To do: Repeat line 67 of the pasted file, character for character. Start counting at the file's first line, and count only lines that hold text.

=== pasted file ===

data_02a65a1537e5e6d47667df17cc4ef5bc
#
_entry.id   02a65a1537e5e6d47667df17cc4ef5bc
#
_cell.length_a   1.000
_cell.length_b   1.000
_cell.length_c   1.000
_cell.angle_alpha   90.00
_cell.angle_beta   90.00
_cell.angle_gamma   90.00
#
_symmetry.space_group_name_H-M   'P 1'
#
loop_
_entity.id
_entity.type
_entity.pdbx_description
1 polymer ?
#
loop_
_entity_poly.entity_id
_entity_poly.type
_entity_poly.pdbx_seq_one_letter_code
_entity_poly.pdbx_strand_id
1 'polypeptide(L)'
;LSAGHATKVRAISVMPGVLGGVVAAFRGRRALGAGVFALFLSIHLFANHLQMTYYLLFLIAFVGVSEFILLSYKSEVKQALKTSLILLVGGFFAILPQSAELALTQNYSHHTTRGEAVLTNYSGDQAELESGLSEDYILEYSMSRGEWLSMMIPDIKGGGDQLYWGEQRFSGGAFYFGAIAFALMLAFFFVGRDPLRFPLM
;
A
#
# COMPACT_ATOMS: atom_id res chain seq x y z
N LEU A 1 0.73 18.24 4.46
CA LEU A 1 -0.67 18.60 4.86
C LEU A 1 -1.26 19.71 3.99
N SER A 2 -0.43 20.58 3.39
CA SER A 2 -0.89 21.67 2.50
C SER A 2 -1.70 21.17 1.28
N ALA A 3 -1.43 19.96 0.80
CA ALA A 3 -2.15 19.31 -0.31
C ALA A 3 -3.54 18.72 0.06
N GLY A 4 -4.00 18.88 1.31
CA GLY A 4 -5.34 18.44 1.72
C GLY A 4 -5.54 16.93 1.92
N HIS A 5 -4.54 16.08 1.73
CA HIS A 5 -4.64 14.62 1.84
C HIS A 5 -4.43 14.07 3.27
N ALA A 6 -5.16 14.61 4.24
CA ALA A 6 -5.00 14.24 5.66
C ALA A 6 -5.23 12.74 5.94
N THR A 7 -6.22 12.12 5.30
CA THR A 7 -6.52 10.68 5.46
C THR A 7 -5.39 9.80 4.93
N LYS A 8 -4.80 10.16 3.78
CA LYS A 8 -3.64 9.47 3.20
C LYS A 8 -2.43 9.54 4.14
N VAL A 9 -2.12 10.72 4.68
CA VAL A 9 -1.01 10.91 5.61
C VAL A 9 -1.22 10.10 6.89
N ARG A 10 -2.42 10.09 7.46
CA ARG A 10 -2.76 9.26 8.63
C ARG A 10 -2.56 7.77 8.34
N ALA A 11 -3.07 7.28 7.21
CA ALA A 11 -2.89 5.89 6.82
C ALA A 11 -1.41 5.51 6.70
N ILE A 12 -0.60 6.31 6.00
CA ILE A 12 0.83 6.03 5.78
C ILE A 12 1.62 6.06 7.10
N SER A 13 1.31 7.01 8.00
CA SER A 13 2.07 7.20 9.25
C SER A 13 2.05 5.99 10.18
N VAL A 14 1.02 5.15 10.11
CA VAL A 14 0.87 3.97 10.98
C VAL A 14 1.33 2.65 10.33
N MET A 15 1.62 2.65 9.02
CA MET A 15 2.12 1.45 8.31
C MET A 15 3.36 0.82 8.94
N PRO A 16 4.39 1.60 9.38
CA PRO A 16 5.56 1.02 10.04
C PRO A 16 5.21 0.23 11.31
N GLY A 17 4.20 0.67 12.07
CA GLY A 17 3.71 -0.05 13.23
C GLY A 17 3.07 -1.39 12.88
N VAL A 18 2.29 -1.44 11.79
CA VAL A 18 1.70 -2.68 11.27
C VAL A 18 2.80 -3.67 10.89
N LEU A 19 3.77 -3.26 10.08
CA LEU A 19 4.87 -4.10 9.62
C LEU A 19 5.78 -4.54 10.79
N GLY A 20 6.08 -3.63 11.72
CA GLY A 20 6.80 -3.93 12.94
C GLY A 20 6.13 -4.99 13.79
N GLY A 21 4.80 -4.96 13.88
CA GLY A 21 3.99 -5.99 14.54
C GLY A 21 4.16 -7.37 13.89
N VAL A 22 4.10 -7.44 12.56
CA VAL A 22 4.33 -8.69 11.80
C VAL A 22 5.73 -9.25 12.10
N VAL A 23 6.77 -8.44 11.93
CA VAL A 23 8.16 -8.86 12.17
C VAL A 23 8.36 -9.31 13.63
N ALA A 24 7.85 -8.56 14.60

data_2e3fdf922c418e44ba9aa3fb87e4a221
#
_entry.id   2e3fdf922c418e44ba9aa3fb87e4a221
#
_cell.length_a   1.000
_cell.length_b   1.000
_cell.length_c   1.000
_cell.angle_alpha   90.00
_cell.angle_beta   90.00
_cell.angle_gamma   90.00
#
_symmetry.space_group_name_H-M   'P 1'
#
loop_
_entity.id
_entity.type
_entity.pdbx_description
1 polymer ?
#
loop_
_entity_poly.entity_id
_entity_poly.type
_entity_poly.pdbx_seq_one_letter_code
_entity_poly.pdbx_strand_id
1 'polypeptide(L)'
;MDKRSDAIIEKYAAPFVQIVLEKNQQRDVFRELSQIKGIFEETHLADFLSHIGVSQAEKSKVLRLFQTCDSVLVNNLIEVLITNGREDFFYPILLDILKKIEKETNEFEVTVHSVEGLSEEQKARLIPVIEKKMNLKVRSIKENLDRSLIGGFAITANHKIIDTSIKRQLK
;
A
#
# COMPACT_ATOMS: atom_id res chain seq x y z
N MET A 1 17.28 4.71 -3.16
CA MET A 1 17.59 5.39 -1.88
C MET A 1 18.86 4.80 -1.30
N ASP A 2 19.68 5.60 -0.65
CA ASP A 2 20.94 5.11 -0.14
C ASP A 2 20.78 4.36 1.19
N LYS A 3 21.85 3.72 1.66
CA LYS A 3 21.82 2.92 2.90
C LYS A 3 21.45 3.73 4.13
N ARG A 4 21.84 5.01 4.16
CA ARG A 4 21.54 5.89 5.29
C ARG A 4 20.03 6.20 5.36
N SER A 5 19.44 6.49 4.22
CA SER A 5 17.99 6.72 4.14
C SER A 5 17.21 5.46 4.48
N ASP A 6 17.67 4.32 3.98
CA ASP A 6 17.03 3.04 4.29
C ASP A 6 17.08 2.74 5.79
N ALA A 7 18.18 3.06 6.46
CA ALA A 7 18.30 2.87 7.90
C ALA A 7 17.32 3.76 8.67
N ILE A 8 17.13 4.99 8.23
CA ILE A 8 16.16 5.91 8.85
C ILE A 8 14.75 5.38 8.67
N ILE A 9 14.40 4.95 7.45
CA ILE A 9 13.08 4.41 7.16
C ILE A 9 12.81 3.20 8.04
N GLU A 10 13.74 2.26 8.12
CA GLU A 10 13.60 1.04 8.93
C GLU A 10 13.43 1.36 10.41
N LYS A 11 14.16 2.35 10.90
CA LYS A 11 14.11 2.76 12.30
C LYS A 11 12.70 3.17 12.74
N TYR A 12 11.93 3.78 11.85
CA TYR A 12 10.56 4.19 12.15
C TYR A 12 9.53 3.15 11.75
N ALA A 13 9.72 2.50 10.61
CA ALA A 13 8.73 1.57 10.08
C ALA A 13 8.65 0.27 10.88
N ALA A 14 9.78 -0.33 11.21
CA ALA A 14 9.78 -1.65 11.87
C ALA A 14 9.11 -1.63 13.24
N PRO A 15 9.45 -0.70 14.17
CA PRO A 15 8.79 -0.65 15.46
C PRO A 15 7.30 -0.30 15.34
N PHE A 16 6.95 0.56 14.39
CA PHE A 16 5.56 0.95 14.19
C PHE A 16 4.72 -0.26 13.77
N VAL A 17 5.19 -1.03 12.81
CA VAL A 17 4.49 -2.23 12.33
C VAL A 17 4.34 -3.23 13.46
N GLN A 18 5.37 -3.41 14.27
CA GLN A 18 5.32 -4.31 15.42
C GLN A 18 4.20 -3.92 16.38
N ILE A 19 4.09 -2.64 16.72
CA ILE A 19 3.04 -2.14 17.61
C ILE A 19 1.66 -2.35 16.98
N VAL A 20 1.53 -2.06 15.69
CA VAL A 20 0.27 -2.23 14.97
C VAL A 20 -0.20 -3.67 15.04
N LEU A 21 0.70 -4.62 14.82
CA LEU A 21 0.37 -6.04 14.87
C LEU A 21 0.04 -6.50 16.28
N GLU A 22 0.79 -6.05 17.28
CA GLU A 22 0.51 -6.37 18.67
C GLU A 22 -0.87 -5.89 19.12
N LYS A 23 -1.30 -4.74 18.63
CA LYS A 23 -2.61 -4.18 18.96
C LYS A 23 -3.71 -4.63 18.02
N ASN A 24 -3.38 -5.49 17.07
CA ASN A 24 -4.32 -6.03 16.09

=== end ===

N SER A 13 1.31 7.01 8.00